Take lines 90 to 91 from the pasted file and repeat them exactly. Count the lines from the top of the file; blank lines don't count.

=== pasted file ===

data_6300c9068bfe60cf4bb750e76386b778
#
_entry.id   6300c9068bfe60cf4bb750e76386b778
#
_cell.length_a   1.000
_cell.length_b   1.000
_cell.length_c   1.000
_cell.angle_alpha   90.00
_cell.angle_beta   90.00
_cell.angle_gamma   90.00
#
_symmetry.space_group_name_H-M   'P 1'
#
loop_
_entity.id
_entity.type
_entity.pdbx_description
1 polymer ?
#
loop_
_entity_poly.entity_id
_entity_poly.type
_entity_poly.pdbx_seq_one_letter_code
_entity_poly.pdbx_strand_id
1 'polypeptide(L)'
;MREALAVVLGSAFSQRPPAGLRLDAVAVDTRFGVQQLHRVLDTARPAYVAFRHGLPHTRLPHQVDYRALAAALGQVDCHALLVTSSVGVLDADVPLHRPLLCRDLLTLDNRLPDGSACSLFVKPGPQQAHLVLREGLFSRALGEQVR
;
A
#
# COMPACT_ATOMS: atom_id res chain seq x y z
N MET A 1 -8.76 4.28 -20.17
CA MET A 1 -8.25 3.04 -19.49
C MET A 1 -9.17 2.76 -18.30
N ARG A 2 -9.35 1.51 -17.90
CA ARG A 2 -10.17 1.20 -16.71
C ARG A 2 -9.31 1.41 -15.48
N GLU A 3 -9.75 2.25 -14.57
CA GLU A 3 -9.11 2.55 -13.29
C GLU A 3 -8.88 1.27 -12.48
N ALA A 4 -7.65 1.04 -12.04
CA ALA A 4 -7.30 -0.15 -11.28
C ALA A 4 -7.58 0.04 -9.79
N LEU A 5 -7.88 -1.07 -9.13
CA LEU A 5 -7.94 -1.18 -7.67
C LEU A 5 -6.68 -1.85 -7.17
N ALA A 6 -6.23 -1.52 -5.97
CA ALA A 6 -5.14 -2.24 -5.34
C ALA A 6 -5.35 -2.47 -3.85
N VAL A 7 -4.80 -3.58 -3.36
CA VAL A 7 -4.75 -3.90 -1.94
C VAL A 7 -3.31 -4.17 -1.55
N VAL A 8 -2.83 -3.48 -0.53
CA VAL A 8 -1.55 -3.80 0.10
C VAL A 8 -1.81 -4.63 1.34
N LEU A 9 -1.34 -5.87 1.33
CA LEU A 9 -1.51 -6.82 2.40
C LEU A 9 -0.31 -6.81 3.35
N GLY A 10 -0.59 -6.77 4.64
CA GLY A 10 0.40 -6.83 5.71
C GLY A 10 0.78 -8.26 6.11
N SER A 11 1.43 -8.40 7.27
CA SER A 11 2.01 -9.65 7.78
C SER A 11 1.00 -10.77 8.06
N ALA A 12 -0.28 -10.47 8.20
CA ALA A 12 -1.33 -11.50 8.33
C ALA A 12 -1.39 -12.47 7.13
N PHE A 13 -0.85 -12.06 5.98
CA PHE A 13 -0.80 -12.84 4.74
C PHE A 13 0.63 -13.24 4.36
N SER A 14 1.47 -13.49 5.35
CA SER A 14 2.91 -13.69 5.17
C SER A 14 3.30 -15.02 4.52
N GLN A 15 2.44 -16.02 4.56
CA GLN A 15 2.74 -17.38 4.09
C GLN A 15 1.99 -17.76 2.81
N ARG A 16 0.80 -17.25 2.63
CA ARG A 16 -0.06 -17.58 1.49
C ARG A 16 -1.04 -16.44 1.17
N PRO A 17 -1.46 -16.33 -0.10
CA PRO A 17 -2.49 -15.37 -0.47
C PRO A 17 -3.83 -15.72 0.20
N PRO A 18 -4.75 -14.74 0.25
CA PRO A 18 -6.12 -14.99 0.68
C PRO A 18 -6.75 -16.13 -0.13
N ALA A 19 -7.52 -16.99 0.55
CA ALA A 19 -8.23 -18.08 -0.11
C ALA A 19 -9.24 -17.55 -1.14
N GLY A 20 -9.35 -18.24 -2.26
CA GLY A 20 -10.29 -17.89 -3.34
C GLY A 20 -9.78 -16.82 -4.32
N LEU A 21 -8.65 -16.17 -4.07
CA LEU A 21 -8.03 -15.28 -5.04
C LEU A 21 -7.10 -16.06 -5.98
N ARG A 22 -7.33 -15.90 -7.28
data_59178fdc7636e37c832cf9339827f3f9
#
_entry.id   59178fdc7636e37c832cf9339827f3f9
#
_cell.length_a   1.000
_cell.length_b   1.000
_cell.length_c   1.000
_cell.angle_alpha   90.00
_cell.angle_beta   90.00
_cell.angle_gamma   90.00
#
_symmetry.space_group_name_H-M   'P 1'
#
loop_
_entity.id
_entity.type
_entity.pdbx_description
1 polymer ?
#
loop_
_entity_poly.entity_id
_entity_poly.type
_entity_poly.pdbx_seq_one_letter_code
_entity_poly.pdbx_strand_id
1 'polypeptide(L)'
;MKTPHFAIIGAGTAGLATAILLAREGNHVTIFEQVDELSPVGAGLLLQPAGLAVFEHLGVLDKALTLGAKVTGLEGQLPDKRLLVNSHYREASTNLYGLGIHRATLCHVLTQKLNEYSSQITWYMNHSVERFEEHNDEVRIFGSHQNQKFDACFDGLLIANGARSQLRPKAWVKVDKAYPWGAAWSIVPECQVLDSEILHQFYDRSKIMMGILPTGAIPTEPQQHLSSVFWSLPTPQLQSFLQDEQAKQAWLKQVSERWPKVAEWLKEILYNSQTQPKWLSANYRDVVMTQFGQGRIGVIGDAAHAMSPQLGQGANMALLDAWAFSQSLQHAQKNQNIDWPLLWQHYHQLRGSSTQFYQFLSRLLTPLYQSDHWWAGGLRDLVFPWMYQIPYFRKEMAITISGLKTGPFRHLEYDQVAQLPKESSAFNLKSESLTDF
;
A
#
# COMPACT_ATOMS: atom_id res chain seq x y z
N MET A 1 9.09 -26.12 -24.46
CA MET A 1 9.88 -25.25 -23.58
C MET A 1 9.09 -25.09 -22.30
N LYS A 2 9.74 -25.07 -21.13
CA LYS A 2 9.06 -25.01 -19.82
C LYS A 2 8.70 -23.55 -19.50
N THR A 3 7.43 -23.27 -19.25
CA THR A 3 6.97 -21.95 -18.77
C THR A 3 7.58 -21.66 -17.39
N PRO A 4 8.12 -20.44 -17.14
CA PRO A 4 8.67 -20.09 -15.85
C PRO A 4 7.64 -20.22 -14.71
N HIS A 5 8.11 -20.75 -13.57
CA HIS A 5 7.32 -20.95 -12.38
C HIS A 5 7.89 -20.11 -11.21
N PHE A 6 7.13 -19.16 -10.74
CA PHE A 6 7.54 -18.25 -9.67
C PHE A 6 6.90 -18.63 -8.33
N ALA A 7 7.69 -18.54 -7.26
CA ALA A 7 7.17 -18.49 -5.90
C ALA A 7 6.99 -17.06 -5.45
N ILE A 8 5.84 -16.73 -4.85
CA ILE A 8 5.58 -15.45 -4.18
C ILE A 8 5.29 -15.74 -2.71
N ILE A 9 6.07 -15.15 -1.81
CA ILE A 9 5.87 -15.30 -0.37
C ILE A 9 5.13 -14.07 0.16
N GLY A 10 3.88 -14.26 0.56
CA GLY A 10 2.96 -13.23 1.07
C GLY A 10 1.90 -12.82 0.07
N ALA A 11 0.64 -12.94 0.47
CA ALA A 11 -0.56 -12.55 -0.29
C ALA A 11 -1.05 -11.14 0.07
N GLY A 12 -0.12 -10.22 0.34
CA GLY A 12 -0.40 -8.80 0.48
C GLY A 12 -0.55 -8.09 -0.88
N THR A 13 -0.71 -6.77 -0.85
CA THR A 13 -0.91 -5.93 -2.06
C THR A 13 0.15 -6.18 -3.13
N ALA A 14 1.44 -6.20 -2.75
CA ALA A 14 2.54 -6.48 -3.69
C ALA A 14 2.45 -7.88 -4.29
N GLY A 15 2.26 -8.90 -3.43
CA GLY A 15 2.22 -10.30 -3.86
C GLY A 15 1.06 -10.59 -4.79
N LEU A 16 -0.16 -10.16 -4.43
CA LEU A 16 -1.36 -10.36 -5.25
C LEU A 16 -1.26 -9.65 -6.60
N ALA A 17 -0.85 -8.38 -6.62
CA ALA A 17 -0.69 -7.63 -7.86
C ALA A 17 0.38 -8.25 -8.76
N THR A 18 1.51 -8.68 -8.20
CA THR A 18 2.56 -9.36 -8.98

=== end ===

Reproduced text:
C GLY A 20 -9.78 -16.82 -4.32
N LEU A 21 -8.65 -16.17 -4.07